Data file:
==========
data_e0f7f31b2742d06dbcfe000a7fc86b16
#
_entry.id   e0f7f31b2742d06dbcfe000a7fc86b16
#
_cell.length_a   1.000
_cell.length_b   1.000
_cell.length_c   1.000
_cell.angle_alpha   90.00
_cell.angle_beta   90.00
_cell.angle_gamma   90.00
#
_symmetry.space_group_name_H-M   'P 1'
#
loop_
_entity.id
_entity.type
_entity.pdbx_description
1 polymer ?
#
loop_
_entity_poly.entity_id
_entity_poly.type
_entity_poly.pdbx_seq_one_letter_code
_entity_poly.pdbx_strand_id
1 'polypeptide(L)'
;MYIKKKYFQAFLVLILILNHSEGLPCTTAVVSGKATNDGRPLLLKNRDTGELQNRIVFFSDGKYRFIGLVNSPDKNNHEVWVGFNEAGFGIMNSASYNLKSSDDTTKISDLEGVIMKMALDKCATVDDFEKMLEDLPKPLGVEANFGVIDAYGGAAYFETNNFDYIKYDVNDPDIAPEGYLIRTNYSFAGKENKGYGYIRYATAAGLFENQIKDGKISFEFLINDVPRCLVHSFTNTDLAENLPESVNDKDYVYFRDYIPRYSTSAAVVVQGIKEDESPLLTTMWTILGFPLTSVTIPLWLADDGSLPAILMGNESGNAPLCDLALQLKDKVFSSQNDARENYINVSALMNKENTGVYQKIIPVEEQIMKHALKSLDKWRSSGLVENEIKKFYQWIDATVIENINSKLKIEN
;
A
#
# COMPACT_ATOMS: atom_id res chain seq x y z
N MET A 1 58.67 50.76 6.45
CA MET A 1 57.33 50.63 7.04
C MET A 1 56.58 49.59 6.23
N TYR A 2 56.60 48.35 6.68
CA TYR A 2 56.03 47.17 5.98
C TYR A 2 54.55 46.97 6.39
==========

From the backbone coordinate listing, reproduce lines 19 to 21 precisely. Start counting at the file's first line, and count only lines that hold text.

#
loop_
_entity_poly.entity_id